Howdy Y’all, I’ve Got Some Post Processing Tips!

Sunday I finally, FINALLY got Jasper to put on his Halloween Costume! I have the whole story up on my photography site, but let’s just say it wasn’t easy. So once he was in it, I couldn’t let him take it off until I took some pictures in case he never put it on again..

So, here’s my little cowboy – (these look MUCH better big on my photo website!)

I posted these on ILP and someone asked about my processing and if they could see the SOOC, so I thought I’d do a little step by step in case anyone finds it useful.

OK, first the SOOC:

Yucko! You can see that my WB was waaaay off, I probably had it on the “shady” settting which adds a ton of yellow/warmth.

So in LR, I adjusted the tint and temperature sliders and raised the exposure up JUST a tad:

This is a much better starting point and so I opened it up in Photoshop.  The first thing I did was lift the midtones by doing a curves adjustment layer and pulling up the center of the curve so the image then looked like this:

That opened up the image nicely, particularly under his hat you can see his hair much better.  I then ran an action that I run on almost ALL my images to give them a little contrast kick. It’s called AMP Simply B&W, it’s a freebie and I highly recommend it. Up until recently I haven’t been a HUGE fan of actions because I have a major DIY complex, but lately I’ve been using them more and more to speedup my workflow. I don’t recommend that beginners to photoshop get too caught up in actions because then they don’t learn how to DIY, but once you know what each action is doing and even how to recreate it yourself, that’s a whole other story.

The reason I use this particular action so often is that it does three basic things for me:  1) It adds a contrast pop via a levels adjustment. That adjustment is just bringing the black slider in from the left to the right and the middle slider over to brighten the midtones a bit  like this:

I find that this kick is all the contrast I usually need/want in my images.  2) It has a B&W via gradient layer that I just turn off for color images, but it’s convenient to have it there for a one-click conversion.  3) It has a layer called “eye lift” which is just like the midtones curve adjustment we did in the second step. I often paint this layer on with a soft white brush at a very low opacity around the eyes (which is what it is meant for) and also ANYWHERE else in my image that needs a bit of lightening.  It also has a “darker darks” layer for images that need more blacks and an “oops too bright” layer in case that contrast layer brightened up the image too much. I don’t use these most of the time, but they are convenient to have. So this is my image after I ran the APM Simply B&W action and clicked OFF the b&w layer:

Notice that the background particularly got a nice pop.  At this point, I will often take my sponge tool set to “saturate” at about 5% and go over any areas that I want to give a color pop.  I will also use the burn tool to go around the edges of the image to give it a slight vignette. I don’t do that on all my images, but I thought it fit well with the western theme.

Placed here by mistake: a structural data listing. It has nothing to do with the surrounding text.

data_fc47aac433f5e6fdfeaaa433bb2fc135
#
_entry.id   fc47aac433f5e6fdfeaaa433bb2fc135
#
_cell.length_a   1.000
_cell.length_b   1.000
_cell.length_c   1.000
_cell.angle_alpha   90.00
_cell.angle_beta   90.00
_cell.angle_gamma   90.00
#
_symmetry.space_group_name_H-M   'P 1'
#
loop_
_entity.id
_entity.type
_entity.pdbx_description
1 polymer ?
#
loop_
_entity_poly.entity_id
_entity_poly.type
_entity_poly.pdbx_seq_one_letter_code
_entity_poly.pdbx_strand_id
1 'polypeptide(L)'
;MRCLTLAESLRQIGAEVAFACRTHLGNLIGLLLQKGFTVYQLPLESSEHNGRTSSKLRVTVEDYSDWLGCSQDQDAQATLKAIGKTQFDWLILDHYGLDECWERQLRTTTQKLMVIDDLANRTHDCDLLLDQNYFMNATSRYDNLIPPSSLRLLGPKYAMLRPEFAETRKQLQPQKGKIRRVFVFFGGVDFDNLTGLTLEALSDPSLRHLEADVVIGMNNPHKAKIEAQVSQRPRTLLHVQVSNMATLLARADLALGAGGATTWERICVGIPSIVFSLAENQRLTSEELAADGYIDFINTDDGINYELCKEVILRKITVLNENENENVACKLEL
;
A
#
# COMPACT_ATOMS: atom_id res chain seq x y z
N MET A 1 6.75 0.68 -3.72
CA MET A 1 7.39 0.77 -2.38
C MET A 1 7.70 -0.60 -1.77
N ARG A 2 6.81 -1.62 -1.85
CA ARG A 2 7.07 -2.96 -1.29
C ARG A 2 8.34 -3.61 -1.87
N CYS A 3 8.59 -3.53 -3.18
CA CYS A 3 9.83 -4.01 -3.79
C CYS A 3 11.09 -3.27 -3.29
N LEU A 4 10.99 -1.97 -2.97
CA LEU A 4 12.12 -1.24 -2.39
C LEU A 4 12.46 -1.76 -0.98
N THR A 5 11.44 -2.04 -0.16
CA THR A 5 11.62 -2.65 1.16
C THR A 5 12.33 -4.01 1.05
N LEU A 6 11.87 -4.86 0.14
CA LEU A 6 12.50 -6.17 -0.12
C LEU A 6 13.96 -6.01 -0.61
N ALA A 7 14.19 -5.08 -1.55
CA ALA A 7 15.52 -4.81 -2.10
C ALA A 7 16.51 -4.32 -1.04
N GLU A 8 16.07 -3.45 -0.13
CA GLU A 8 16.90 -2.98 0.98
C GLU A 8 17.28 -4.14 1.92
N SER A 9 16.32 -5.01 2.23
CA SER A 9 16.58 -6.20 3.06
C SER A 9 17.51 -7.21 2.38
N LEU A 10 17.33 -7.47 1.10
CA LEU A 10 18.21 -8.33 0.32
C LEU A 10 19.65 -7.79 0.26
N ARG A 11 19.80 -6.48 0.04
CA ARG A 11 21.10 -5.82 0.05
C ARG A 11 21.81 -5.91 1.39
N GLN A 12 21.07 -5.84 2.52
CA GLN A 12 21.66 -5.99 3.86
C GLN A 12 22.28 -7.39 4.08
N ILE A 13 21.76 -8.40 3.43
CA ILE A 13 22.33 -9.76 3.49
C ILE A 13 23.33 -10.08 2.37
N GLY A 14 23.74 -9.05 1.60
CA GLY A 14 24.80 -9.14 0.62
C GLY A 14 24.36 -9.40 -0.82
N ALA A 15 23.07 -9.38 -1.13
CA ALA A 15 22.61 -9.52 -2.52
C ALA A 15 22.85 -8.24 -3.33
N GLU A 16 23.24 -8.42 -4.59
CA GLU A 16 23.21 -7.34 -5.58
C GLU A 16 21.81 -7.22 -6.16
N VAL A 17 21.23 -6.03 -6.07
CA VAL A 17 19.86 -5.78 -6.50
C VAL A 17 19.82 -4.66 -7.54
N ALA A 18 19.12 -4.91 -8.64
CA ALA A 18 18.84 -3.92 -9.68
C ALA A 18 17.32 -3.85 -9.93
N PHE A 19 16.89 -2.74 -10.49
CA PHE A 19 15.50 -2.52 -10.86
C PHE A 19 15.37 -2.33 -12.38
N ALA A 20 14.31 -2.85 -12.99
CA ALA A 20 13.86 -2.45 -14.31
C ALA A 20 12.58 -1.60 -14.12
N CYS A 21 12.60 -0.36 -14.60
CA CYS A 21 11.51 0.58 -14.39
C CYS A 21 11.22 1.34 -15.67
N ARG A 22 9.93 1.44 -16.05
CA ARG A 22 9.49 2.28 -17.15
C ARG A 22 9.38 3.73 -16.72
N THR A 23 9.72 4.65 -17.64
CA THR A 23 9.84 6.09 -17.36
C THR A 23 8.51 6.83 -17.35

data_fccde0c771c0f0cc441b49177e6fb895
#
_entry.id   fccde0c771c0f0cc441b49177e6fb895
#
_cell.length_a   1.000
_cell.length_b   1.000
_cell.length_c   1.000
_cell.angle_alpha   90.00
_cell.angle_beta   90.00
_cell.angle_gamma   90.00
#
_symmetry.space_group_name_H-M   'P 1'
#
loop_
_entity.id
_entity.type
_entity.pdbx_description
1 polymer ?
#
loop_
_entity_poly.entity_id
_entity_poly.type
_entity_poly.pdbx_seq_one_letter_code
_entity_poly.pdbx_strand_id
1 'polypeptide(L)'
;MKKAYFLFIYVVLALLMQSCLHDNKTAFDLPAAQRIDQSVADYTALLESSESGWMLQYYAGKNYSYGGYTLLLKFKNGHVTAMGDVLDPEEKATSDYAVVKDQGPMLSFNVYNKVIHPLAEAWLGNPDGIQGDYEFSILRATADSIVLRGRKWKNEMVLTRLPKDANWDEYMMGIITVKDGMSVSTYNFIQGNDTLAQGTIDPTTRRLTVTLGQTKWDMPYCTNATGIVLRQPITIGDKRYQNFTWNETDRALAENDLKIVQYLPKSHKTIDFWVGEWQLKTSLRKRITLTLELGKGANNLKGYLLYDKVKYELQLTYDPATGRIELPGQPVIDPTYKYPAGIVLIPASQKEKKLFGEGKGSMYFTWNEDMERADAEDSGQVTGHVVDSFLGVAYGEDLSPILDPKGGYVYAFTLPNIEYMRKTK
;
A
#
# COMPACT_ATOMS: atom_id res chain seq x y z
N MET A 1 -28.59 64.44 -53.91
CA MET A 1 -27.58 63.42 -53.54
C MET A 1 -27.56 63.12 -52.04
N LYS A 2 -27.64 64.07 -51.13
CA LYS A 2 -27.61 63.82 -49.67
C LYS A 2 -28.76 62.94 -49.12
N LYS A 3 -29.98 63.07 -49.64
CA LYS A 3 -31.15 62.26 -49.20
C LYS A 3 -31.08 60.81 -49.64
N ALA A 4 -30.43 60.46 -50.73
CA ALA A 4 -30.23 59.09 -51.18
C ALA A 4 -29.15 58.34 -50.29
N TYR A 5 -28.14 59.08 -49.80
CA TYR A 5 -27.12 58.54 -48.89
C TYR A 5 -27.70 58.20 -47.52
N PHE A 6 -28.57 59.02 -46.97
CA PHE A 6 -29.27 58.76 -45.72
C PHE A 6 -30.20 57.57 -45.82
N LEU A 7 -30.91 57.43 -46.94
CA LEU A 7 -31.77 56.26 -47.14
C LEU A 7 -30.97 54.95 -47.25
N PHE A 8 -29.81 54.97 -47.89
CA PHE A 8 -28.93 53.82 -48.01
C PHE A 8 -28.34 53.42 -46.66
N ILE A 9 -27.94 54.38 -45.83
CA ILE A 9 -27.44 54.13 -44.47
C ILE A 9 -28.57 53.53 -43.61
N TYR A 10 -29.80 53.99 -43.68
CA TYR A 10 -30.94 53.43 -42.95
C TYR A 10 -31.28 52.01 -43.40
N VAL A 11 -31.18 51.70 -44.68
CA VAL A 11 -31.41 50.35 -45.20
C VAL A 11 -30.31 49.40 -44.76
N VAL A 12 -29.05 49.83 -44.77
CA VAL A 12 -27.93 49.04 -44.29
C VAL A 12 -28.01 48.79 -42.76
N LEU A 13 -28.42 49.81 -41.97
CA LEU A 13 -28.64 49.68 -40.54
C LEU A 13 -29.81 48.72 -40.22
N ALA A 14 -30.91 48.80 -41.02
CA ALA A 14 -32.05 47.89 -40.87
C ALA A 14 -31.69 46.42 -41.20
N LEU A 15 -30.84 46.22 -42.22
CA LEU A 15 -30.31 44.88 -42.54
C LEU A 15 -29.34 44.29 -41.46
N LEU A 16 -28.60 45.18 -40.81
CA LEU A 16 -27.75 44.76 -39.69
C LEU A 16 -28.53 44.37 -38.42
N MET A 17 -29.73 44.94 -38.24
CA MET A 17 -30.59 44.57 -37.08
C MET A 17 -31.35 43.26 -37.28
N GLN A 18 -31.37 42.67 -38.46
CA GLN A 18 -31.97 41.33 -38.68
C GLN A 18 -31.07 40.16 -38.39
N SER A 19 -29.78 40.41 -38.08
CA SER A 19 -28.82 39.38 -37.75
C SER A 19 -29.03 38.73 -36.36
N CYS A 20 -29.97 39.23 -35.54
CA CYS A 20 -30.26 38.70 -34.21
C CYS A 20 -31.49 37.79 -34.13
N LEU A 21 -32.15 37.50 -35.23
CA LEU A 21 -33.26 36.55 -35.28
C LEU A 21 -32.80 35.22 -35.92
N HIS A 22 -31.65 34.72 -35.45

Then, I resized and sharpened for web using an USM set to 500% and radius at .2 and added my watermark. And,  the final version:

From this:

to this:

You’ll notice that the original looks god awful, which is MOSTLY due to the incorrect WB. That one fix alone is huge. B ut also it looks almost blurry which is partly because I exported it straight out of LR and it only has LR sharpening applied to it.  I LOVE LR but the web sharpening sucks – you just can’t get that same crispness that you can with photoshop USM -which is really unfortunate because it means I have to open every image in PS at some point.  Hopefully this is something they will address in future versions.

Anyway, hope that was useful!

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Very helpful tips! Thanks for steering me over here :D


Tracie says:

:::tips my hat::::

thank you ma’mam. ;-)

Kristen says:

Thanks Ariana! I love AMP actions, one of the few I use. I had no idea how high USM is usable to, I’ve been at around 200%, thank you!

Lisa says:

Great tutorial – thanks for sharing!

What an adorable little cowboy :)

Stacey says:

Thank you so much for the step-by-step process. I have been trying very hard to capture some beautiful fall pics of my 19 month old. It is nearly impossible – mostly because I can not get eye contact and he continually runs toward me for a hug! But also because my photographs are so yellow from the leaves (even though the trees are in the distant background). I think I need to keep adjusting the temp and tint sliders until I get a better WB. I am going to go through my photographs again this weekend and try some of your tips in this post. Have to add – so jealous of your amazing fall and Halloween photographs. They are stunning, beautiful, and full of personality. Your photography is inspiring, as always!!!

Mrsxoxo1598 says:

I love you Ariana! You’re so sweet for sharing your secrets :) and I completely agree with the LR web sharpening being soft, sharpening individually in PSE is a necessary pita :/ thanks for the tips!!

Karli says:

I really, REALLY appreciate you taking the time to share your processing tips! It speaks to the kind of person you are that you would be so helpful – thank you! I stumbled across your site recently, and added it to my RSS feed. Can’t wait to see more. Your son is precious! Thanks again for sharing. :-)

kari says:

wow. thanks! so helpful!

Lisa says:

Thanks for sharing! Very helpful!

Jonni says:


Beautiful and thanks for the step-by-step.

Sheri says:

What darling shots and wonderful edits!